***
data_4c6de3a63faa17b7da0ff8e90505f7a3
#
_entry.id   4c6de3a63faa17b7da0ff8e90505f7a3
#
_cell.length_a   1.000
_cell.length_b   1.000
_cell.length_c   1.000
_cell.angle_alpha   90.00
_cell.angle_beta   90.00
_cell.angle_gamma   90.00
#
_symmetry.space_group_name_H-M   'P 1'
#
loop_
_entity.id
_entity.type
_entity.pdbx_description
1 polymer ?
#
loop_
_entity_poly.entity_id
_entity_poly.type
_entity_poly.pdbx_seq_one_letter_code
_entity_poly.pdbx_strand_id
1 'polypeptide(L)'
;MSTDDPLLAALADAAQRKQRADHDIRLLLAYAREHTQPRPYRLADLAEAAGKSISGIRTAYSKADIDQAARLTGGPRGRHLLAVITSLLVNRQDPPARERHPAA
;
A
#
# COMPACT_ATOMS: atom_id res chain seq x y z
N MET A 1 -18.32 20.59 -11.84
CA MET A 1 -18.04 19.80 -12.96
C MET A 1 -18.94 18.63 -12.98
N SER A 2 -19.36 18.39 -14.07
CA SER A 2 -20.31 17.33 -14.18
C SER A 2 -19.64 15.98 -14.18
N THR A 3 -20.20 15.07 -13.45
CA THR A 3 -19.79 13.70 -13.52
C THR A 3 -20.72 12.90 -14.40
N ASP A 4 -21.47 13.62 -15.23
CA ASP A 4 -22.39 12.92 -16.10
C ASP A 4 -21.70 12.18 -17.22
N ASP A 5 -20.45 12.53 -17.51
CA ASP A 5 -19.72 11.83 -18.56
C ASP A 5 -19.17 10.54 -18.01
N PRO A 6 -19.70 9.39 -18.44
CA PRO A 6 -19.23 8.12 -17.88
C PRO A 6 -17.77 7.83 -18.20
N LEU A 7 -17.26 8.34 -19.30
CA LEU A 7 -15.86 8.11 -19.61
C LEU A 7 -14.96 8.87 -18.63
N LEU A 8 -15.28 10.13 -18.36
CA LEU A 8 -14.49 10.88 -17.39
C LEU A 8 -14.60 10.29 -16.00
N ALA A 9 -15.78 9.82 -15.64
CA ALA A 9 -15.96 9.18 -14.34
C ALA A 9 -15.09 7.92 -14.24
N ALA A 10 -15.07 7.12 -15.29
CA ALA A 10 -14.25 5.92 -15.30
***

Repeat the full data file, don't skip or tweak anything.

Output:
data_4c6de3a63faa17b7da0ff8e90505f7a3
#
_entry.id   4c6de3a63faa17b7da0ff8e90505f7a3
#
_cell.length_a   1.000
_cell.length_b   1.000
_cell.length_c   1.000
_cell.angle_alpha   90.00
_cell.angle_beta   90.00
_cell.angle_gamma   90.00
#
_symmetry.space_group_name_H-M   'P 1'
#
loop_
_entity.id
_entity.type
_entity.pdbx_description
1 polymer ?
#
loop_
_entity_poly.entity_id
_entity_poly.type
_entity_poly.pdbx_seq_one_letter_code
_entity_poly.pdbx_strand_id
1 'polypeptide(L)'
;MSTDDPLLAALADAAQRKQRADHDIRLLLAYAREHTQPRPYRLADLAEAAGKSISGIRTAYSKADIDQAARLTGGPRGRHLLAVITSLLVNRQDPPARERHPAA
;
A
#
# COMPACT_ATOMS: atom_id res chain seq x y z
N MET A 1 -18.32 20.59 -11.84
CA MET A 1 -18.04 19.80 -12.96
C MET A 1 -18.94 18.63 -12.98
N SER A 2 -19.36 18.39 -14.07
CA SER A 2 -20.31 17.33 -14.18
C SER A 2 -19.64 15.98 -14.18
N THR A 3 -20.20 15.07 -13.45
CA THR A 3 -19.79 13.70 -13.52
C THR A 3 -20.72 12.90 -14.40
N ASP A 4 -21.47 13.62 -15.23
CA ASP A 4 -22.39 12.92 -16.10
C ASP A 4 -21.70 12.18 -17.22
N ASP A 5 -20.45 12.53 -17.51
CA ASP A 5 -19.72 11.83 -18.56
C ASP A 5 -19.17 10.54 -18.01
N PRO A 6 -19.70 9.39 -18.44
CA PRO A 6 -19.23 8.12 -17.88
C PRO A 6 -17.77 7.83 -18.20
N LEU A 7 -17.26 8.34 -19.30
CA LEU A 7 -15.86 8.11 -19.61
C LEU A 7 -14.96 8.87 -18.63
N LEU A 8 -15.28 10.13 -18.36
CA LEU A 8 -14.49 10.88 -17.39
C LEU A 8 -14.60 10.29 -16.00
N ALA A 9 -15.78 9.82 -15.64
CA ALA A 9 -15.96 9.18 -14.34
C ALA A 9 -15.09 7.92 -14.24
N ALA A 10 -15.07 7.12 -15.29
CA ALA A 10 -14.25 5.92 -15.30